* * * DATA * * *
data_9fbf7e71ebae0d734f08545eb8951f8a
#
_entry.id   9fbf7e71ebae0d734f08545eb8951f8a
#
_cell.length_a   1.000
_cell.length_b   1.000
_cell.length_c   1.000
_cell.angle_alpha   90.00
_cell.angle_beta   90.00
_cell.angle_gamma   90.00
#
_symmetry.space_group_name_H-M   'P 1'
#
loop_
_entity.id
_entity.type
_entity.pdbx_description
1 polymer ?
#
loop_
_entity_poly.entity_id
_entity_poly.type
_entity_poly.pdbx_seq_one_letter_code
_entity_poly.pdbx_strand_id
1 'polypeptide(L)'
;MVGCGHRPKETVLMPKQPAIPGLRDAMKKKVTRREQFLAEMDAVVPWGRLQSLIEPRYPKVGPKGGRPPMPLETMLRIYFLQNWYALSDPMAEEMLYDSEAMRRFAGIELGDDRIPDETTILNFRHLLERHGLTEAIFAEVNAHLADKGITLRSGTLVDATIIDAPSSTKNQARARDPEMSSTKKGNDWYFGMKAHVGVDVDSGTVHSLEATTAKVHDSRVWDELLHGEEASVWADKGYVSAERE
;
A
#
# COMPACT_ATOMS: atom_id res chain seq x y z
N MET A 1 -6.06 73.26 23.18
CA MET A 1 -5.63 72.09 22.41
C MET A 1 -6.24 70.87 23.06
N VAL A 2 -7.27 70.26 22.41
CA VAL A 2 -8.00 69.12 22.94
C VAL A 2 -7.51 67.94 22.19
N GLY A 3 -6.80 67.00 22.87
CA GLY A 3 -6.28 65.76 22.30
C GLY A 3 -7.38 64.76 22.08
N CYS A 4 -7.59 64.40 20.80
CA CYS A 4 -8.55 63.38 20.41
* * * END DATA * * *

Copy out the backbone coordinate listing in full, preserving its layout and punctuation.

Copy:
data_9fbf7e71ebae0d734f08545eb8951f8a
#
_entry.id   9fbf7e71ebae0d734f08545eb8951f8a
#
_cell.length_a   1.000
_cell.length_b   1.000
_cell.length_c   1.000
_cell.angle_alpha   90.00
_cell.angle_beta   90.00
_cell.angle_gamma   90.00
#
_symmetry.space_group_name_H-M   'P 1'
#
loop_
_entity.id
_entity.type
_entity.pdbx_description
1 polymer ?
#
loop_
_entity_poly.entity_id
_entity_poly.type
_entity_poly.pdbx_seq_one_letter_code
_entity_poly.pdbx_strand_id
1 'polypeptide(L)'
;MVGCGHRPKETVLMPKQPAIPGLRDAMKKKVTRREQFLAEMDAVVPWGRLQSLIEPRYPKVGPKGGRPPMPLETMLRIYFLQNWYALSDPMAEEMLYDSEAMRRFAGIELGDDRIPDETTILNFRHLLERHGLTEAIFAEVNAHLADKGITLRSGTLVDATIIDAPSSTKNQARARDPEMSSTKKGNDWYFGMKAHVGVDVDSGTVHSLEATTAKVHDSRVWDELLHGEEASVWADKGYVSAERE
;
A
#
# COMPACT_ATOMS: atom_id res chain seq x y z
N MET A 1 -6.06 73.26 23.18
CA MET A 1 -5.63 72.09 22.41
C MET A 1 -6.24 70.87 23.06
N VAL A 2 -7.27 70.26 22.41
CA VAL A 2 -8.00 69.12 22.94
C VAL A 2 -7.51 67.94 22.19
N GLY A 3 -6.80 67.00 22.87
CA GLY A 3 -6.28 65.76 22.30
C GLY A 3 -7.38 64.76 22.08
N CYS A 4 -7.59 64.40 20.80
CA CYS A 4 -8.55 63.38 20.41